A farmer’s fight to keep it pure

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A farmer’s fight to keep it pure

Avondale man joins movement to prevent genetic modifications
Avondale-area farmer Dan Hobbs, who grows organic garlic, beans and squash on about 30 irrigated acres, is among a score of organic farmers fighting patent-infringement lawsuits from Monsanto, the agricultural company that specializes in offering seeds for high-yield, genetically modified crops.
So far, specialty crops that Dan Hobbs grows, such as this purple Guatemalan fava bean, have not been targeted for genetic modification. But Hobbs wants to prevent further encroachment.
Jamie Dunston tends her seedlings in the greenhouse at a farm near Avondale. Dunston and partner Dan Hobbs raise seed for eight varieties of garlic and a couple dozen other vegetables.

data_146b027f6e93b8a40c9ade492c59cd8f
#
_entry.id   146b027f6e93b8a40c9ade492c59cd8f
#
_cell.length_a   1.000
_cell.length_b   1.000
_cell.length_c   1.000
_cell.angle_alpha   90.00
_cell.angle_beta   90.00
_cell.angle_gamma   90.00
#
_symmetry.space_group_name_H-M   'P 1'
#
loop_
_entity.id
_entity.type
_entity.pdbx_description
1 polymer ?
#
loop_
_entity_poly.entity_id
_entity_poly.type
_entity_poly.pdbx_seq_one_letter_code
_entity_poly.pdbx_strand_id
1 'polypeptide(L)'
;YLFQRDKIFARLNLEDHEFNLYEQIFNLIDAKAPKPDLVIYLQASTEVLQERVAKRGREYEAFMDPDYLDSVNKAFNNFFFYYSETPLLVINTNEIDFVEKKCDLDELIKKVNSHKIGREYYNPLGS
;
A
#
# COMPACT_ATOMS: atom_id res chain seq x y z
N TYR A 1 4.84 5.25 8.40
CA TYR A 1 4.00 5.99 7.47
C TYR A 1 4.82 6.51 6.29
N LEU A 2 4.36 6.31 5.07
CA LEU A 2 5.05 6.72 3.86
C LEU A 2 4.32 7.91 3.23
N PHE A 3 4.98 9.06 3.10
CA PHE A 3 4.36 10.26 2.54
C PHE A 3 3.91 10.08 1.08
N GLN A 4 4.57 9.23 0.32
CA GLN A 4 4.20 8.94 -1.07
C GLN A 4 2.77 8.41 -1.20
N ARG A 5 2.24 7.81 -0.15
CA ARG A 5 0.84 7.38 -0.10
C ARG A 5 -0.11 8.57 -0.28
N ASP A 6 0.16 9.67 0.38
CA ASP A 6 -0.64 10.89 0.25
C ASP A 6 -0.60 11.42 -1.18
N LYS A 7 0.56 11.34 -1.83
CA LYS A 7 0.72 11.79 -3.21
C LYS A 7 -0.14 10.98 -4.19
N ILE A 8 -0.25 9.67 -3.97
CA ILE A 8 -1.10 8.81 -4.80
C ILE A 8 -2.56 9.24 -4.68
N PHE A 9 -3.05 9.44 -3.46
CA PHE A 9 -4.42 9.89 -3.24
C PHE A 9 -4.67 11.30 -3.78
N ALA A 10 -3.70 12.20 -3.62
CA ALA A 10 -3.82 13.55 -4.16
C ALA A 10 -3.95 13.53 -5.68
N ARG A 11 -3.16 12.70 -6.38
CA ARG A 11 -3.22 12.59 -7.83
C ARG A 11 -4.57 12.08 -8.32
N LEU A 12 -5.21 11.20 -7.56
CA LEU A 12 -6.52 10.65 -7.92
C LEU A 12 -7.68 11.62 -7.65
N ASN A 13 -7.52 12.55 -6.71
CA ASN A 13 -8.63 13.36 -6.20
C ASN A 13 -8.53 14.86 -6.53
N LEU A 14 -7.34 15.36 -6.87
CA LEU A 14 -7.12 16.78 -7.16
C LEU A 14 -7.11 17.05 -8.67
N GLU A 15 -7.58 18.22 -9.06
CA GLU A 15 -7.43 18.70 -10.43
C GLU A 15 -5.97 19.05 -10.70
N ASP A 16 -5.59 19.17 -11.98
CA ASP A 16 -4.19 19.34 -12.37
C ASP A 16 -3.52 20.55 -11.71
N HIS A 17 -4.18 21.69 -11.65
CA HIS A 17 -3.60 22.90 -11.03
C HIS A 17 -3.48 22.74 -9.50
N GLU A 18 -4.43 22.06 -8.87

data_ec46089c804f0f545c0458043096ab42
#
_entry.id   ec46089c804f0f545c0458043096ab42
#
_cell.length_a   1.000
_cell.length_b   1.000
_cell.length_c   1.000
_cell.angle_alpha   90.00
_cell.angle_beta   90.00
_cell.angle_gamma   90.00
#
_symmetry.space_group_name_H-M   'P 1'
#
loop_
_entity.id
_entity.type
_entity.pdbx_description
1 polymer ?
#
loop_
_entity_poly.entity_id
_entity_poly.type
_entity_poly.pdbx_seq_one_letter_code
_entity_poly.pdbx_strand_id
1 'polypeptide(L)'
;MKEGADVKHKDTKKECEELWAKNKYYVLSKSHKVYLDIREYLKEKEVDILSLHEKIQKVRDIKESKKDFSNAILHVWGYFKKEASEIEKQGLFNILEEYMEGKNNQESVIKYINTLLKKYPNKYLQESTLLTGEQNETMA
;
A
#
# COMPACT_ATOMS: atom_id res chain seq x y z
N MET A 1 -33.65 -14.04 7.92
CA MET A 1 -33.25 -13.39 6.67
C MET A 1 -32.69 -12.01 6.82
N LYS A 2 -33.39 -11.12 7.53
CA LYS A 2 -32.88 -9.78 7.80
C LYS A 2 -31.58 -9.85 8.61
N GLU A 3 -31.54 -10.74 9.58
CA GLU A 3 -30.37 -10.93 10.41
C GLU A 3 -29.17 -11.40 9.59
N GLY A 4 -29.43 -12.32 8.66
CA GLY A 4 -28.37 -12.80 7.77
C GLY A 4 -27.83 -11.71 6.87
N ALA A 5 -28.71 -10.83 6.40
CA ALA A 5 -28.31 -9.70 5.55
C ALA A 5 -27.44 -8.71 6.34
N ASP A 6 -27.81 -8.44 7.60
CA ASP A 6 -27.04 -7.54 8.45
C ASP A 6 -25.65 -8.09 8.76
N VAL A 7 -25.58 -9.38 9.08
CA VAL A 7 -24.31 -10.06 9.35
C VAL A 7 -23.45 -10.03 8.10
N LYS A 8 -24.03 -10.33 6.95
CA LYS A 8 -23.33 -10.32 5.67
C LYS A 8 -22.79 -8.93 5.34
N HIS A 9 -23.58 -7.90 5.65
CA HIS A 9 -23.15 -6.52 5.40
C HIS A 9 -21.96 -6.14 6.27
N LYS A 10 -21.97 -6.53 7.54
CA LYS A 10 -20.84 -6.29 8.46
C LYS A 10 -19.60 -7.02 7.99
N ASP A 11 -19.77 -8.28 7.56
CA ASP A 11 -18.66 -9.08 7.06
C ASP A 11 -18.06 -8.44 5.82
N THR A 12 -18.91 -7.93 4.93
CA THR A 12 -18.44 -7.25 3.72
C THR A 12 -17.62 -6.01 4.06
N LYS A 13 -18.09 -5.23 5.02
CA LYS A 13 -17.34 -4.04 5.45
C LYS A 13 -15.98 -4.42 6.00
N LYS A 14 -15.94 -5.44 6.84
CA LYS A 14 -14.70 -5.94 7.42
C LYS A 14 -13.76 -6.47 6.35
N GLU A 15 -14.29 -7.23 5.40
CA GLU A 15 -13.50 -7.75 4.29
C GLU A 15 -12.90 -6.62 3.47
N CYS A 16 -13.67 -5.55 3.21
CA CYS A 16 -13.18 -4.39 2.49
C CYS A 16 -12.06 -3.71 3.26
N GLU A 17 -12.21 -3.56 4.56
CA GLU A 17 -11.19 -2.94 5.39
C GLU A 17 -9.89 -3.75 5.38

A farmer’s fight to keep it pure

Avondale-area farmer Dan Hobbs, who grows organic garlic, beans and squash on about 30 irrigated acres, is among a score of organic farmers fighting patent-infringement lawsuits from Monsanto, the agricultural company that specializes in offering seeds for high-yield, genetically modified crops.
So far, specialty crops that Dan Hobbs grows, such as this purple Guatemalan fava bean, have not been targeted for genetic modification. But Hobbs wants to prevent further encroachment.
Jamie Dunston tends her seedlings in the greenhouse at a farm near Avondale. Dunston and partner Dan Hobbs raise seed for eight varieties of garlic and a couple dozen other vegetables.
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